Signing off with peace and hope from the lily pad of life. With bended knee and a coined phrase, “help me pay it forward,”


“Blessed are those who find wisdom, those who gain understanding, for she is more profitable than silver and yields better returns that gold” (Proverbs 3:13-14).

Frog Blog, Grace, Hope, Lighthearted Humor, Love, New Starts, Prayers, Troubled Waters, Uncategorized, Writing


This excerpt comes from Tadpoles, a future book in the FROG Blog book series. Tadpoles will include 300 word or less essays and I have enlisted middle school and high school students to share their life lesson stories.

Thank you to Disha Sheta for providing this colorful photo that reminds me to look up!

person holding white and pink floral cassette tape
Photo by Disha Sheta on

Each morning, I walk to the mailbox between 7:30-8:00 because that’s when many neighbors start their work and school days. As they drive past me, I make a point of sending them off with a quick smile, wave, or say “Happy Tuesday” (or whatever day it is).

This morning as I went out our front door for my mailbox walk, a torrential downpour began. I was tempted to wait until the rain let up, but instead felt nudged to move forward. I figured people may appreciate a smile even more to start a rainy day.

I choose brightly colored clothes to wear on cloudy days, especially Mondays, which often get a harsh rap. Today, dressed in a vibrant pink blouse, I grabbed my umbrella and headed to the mailbox.

On my route, I greeted one of my neighbors who was wearing a canary yellow blouse. Before she got into her car, she said, “Between your pink blouse and my yellow one, it looks like we have the same idea to use color to show positive thinking on this rainy day!”

As I walked back home, I realized that if I had stayed inside until the storm had passed, I would have missed our neighborly ray of sunshine.

Puddle jumping into the day under an umbrella of encouragement,


Now go out and encourage your men (2 Samuel 19:7).

Frog Blog, Grace, Hope, Lighthearted Humor, Love, New Starts, Prayers, Troubled Waters, Uncategorized, Writing

Sneak Preview

Sharing a sneak peak of the cover for the second book in the FROG series. Unthawed: Lessons from a Frozen Lily Pad is in its final tweak process. Believing it to be published this spring.

12 authors joined me on this adventure to share their real-life adventure stories of courage. We’re eagerly waiting for this project to unthaw!


Frog Blog, Grace, Hope, Lighthearted Humor, Love, New Starts, Prayers, Troubled Waters, Uncategorized, Writing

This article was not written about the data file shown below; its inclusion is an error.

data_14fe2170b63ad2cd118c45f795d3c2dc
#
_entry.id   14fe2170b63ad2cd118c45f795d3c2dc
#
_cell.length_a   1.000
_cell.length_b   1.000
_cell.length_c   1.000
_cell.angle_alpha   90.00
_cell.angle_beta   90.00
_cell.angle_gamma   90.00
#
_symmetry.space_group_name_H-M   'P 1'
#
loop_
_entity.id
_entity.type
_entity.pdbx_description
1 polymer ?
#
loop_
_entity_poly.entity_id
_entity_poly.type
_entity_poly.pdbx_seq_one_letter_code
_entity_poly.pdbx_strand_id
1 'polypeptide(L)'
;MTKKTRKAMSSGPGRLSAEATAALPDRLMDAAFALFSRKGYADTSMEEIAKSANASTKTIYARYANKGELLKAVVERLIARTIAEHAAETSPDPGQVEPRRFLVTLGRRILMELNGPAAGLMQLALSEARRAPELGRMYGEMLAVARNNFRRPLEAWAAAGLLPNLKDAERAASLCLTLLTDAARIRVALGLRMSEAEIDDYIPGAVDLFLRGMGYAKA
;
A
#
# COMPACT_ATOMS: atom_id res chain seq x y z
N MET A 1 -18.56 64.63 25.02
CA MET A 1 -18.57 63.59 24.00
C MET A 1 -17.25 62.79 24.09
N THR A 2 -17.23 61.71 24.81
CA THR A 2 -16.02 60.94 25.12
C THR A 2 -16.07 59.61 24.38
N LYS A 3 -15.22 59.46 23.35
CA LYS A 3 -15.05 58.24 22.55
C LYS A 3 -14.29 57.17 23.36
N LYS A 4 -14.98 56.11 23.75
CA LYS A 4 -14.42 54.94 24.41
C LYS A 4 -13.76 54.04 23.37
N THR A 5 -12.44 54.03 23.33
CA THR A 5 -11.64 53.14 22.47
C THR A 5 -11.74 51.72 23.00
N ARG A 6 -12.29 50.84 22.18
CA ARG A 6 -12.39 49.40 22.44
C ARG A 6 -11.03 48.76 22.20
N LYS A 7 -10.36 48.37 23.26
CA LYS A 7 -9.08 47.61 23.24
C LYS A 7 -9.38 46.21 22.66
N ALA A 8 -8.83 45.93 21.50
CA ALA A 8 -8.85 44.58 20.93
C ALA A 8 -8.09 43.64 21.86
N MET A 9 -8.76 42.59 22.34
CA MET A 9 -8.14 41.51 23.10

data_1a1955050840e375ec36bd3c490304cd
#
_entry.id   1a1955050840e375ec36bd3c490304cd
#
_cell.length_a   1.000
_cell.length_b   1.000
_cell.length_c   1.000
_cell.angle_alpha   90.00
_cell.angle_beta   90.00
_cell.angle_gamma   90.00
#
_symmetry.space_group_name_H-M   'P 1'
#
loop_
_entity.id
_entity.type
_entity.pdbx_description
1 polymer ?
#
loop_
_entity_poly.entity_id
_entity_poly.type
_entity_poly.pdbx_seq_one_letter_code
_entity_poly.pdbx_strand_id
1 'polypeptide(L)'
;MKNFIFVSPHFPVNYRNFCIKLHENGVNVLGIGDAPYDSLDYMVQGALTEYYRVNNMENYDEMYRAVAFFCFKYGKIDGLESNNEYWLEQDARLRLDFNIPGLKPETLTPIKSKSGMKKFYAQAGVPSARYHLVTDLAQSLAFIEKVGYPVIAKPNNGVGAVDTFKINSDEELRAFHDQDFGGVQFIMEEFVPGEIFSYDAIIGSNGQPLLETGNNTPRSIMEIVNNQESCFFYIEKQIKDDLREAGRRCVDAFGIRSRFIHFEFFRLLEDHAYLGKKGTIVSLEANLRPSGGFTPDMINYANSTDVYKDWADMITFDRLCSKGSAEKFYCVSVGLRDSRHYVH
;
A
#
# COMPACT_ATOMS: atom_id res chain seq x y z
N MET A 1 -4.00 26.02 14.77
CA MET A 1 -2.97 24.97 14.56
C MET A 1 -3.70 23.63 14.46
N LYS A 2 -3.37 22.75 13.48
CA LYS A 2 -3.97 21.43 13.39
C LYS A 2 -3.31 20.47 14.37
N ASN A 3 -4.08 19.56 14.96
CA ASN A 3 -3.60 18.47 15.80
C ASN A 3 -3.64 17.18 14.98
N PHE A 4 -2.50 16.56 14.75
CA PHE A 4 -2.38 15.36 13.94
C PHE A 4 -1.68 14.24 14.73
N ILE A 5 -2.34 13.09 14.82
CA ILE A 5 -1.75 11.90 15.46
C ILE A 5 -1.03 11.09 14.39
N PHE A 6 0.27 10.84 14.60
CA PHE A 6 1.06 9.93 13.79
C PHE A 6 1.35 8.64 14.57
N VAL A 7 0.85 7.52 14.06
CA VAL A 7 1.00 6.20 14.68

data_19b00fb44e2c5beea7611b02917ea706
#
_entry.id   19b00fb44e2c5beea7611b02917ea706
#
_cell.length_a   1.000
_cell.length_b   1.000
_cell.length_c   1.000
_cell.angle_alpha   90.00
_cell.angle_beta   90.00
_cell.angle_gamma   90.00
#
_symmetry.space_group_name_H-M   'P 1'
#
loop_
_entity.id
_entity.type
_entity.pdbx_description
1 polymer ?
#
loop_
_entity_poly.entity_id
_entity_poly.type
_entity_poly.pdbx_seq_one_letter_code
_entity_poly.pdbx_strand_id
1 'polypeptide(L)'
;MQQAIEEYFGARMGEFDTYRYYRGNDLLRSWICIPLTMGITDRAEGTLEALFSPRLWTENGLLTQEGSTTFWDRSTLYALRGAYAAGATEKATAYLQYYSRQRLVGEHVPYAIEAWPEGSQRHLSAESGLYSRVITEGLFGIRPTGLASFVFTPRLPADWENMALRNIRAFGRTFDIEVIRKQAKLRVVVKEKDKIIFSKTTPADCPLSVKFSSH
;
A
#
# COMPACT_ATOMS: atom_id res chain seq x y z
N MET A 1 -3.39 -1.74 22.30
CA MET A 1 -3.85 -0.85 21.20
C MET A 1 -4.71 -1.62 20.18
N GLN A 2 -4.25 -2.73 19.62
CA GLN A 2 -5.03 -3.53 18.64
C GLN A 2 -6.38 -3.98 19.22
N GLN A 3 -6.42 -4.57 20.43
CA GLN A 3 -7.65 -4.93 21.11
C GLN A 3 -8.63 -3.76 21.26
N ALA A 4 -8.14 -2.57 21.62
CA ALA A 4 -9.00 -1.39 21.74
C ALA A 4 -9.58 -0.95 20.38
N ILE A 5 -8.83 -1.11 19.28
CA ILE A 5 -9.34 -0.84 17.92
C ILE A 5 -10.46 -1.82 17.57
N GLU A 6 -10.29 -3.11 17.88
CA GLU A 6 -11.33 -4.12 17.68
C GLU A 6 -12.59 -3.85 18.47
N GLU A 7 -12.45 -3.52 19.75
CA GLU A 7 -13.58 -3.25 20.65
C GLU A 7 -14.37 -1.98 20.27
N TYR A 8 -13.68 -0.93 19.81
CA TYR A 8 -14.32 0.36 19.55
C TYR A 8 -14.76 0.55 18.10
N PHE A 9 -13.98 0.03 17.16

Violence and Victory

As I near the publishing birthday of my first FROG books in a series, I celebrate with this excerpt from The Frog Blog: Learning on a Lily Pad (available on Kindle and Amazon).  I dedicate it to my soul friend, Elizabeth who courageously practices to live this message every day!

frog hi-res

I’m reading Pastor Joel Osteen’s book, “You Can, You Will.” Pastor Osteen wrote about fixing our minds on a positive default setting. He used the example of a 2007 beauty pageant contestant who slipped and fell as she walked across stage on her way to the evening gown competition.

She was embarrassed, and the audience was unforgiving with their laughs and humiliating comments. Despite this fall, the contestant advanced to the top five for the next competition. Each contestant was to draw a random question out of a hat and answer it. She was asked, “If you could relive any moment of your life over again, what event would you choose?” Instead of verbally stumbling from her most recent fall just minutes before, she responded with her (presumed) practiced answer: she’d go back to Africa to work at the orphanage to see children’s beautiful smiles and feel their hugs.

This story stuck with me because it revealed an area I need practice. I challenge myself to embrace life’s updrafts and maneuver the down winds. Both are necessary for flight. When I read stories from the Bible, victory over violence is featured. David and Goliath’s writer could have supplied graphic detail about an intense search for the perfect sized stones to load David’s sling shot. Instead of concentrating on his projected sweat and blood, the story highlights the win over Goliath.

Noah’s Ark may have showcased the smelly animals and reminded us that the oversized boat had no sanitary waste conditions. Instead the story assures us that God is faithful to His people even after our world floods. Jesus’ birth isn’t a documentary about Mary’s labor pains and delivery process. We read about what death by crucifixion entails, but the Bible is slightly (and graciously) vague about Jesus’ cross. Biblical authors wrote victory into their climax. Those stories weren’t sterile, yet authors didn’t buy the tagline “if it bleeds, it leads.” They chose to maximize the triumph.

I’m accepting Pastor Osteen’s invitation to write and practice the highlights of my experiences. Some of my highlights came from my downfalls. None of our lives are wrinkle free, but we may have less worry lines when we give our focus a facelift. That inner beauty could reduce the fine, or not so fine lines.

Training myself to take in more light, so I can decrease the dark circles around my eyes, Christina